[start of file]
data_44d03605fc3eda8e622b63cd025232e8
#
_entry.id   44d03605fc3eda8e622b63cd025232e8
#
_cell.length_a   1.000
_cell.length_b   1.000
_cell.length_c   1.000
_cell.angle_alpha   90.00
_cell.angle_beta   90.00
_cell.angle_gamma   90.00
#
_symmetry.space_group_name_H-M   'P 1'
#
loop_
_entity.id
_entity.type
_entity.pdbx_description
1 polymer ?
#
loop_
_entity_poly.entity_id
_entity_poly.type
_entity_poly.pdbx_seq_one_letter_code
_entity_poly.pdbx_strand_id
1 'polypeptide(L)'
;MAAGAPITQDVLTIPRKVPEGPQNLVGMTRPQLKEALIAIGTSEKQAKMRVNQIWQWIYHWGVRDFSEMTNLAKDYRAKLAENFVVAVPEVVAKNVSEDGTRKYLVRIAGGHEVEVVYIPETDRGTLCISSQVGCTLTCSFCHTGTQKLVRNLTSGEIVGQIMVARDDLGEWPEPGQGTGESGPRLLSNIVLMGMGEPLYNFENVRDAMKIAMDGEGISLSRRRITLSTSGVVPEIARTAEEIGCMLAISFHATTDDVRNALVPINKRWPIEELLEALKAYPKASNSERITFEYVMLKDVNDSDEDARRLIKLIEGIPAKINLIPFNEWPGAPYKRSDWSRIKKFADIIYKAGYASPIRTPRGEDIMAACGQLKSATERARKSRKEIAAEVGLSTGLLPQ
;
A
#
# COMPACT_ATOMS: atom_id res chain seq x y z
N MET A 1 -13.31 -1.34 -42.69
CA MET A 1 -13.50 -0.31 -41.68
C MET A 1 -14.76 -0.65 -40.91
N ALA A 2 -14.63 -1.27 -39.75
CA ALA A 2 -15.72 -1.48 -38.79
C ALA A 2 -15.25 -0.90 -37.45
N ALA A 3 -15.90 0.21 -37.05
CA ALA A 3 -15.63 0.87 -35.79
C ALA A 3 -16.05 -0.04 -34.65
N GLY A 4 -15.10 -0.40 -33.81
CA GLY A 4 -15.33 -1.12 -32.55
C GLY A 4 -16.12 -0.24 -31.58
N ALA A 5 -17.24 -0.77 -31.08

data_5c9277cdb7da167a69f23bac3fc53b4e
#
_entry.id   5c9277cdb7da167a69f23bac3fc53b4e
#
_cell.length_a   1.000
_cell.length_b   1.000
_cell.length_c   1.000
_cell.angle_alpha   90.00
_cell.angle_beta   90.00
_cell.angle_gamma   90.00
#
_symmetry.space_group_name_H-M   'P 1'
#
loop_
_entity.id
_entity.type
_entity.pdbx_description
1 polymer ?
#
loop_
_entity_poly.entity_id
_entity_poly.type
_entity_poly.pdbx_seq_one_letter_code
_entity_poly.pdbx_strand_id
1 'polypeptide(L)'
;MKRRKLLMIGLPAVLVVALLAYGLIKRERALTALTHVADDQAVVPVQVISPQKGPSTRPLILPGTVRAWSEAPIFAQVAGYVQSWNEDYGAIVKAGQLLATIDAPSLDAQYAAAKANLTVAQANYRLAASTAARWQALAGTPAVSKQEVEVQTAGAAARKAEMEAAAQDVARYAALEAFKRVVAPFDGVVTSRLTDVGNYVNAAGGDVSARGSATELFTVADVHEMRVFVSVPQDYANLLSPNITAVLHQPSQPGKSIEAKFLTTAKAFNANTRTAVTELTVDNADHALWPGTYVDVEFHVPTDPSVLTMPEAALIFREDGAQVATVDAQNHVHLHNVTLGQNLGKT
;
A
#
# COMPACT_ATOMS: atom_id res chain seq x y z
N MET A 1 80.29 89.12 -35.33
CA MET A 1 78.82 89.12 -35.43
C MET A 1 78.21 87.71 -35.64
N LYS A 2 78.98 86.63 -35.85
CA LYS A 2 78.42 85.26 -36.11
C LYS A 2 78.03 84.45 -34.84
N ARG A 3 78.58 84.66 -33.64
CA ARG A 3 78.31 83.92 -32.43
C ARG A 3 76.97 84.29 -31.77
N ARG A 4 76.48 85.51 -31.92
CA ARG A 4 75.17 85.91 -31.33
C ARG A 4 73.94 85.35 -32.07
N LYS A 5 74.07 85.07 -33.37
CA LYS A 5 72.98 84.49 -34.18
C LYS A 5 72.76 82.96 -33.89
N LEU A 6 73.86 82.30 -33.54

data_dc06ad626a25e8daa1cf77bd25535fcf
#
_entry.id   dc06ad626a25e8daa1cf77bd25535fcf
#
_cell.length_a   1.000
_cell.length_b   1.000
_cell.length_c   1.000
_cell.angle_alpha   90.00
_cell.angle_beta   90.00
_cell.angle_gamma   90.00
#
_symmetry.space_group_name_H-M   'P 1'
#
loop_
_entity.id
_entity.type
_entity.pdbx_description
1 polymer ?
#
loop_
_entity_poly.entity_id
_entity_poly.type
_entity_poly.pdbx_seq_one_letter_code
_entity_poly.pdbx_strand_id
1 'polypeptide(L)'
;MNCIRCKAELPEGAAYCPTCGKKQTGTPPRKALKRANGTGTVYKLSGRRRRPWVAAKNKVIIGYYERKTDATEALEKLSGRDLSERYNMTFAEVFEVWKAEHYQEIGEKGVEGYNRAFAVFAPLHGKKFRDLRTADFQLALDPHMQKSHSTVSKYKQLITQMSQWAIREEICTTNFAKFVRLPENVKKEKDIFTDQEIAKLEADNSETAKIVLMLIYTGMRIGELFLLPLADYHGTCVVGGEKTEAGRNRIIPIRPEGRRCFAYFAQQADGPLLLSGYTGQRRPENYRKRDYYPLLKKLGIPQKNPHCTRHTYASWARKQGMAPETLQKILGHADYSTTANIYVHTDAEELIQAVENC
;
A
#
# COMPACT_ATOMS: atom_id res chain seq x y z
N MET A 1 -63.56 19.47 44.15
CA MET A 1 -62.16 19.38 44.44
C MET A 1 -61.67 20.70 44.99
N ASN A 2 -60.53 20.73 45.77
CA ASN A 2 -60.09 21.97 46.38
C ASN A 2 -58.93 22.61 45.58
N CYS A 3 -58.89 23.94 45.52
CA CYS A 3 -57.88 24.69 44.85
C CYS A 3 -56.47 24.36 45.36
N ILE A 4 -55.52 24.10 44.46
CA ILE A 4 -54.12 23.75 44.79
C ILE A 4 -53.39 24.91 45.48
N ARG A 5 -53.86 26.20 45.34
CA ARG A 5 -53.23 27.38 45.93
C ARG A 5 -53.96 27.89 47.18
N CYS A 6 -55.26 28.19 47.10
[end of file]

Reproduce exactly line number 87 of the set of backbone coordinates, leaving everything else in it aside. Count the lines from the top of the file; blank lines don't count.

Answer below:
CA LYS A 5 72.98 84.49 -34.18